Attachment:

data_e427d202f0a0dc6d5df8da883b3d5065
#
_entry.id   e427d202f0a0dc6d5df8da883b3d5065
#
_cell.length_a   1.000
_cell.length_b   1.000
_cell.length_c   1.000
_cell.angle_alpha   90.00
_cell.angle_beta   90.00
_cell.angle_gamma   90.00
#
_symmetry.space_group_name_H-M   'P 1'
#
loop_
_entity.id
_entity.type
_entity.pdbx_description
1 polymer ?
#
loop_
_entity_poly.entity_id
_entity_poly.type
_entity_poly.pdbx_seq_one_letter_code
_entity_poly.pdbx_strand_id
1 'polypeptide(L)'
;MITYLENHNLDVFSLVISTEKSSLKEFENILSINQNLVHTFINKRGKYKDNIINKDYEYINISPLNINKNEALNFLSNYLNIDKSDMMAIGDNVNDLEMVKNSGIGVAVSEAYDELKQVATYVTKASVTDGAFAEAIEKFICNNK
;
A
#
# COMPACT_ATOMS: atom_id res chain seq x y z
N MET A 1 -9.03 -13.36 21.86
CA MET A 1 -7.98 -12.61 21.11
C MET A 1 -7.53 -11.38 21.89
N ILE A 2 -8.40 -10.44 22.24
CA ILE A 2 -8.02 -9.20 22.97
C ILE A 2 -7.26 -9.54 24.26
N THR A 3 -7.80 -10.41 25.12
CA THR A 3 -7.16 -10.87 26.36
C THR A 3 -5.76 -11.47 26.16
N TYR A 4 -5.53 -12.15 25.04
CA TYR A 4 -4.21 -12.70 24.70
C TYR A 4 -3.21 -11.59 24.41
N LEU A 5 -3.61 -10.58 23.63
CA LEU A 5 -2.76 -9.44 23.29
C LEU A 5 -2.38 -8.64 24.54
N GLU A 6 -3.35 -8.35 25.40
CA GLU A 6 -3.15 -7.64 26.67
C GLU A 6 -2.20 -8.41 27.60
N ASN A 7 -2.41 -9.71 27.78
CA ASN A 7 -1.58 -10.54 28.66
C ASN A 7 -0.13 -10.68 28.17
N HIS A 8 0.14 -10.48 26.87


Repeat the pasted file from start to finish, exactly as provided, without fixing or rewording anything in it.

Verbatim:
data_e427d202f0a0dc6d5df8da883b3d5065
#
_entry.id   e427d202f0a0dc6d5df8da883b3d5065
#
_cell.length_a   1.000
_cell.length_b   1.000
_cell.length_c   1.000
_cell.angle_alpha   90.00
_cell.angle_beta   90.00
_cell.angle_gamma   90.00
#
_symmetry.space_group_name_H-M   'P 1'
#
loop_
_entity.id
_entity.type
_entity.pdbx_description
1 polymer ?
#
loop_
_entity_poly.entity_id
_entity_poly.type
_entity_poly.pdbx_seq_one_letter_code
_entity_poly.pdbx_strand_id
1 'polypeptide(L)'
;MITYLENHNLDVFSLVISTEKSSLKEFENILSINQNLVHTFINKRGKYKDNIINKDYEYINISPLNINKNEALNFLSNYLNIDKSDMMAIGDNVNDLEMVKNSGIGVAVSEAYDELKQVATYVTKASVTDGAFAEAIEKFICNNK
;
A
#
# COMPACT_ATOMS: atom_id res chain seq x y z
N MET A 1 -9.03 -13.36 21.86
CA MET A 1 -7.98 -12.61 21.11
C MET A 1 -7.53 -11.38 21.89
N ILE A 2 -8.40 -10.44 22.24
CA ILE A 2 -8.02 -9.20 22.97
C ILE A 2 -7.26 -9.54 24.26
N THR A 3 -7.80 -10.41 25.12
CA THR A 3 -7.16 -10.87 26.36
C THR A 3 -5.76 -11.47 26.16
N TYR A 4 -5.53 -12.15 25.04
CA TYR A 4 -4.21 -12.70 24.70
C TYR A 4 -3.21 -11.59 24.41
N LEU A 5 -3.61 -10.58 23.63
CA LEU A 5 -2.76 -9.44 23.29
C LEU A 5 -2.38 -8.64 24.54
N GLU A 6 -3.35 -8.35 25.40
CA GLU A 6 -3.15 -7.64 26.67
C GLU A 6 -2.20 -8.41 27.60
N ASN A 7 -2.41 -9.71 27.78
CA ASN A 7 -1.58 -10.54 28.66
C ASN A 7 -0.13 -10.68 28.17
N HIS A 8 0.14 -10.48 26.87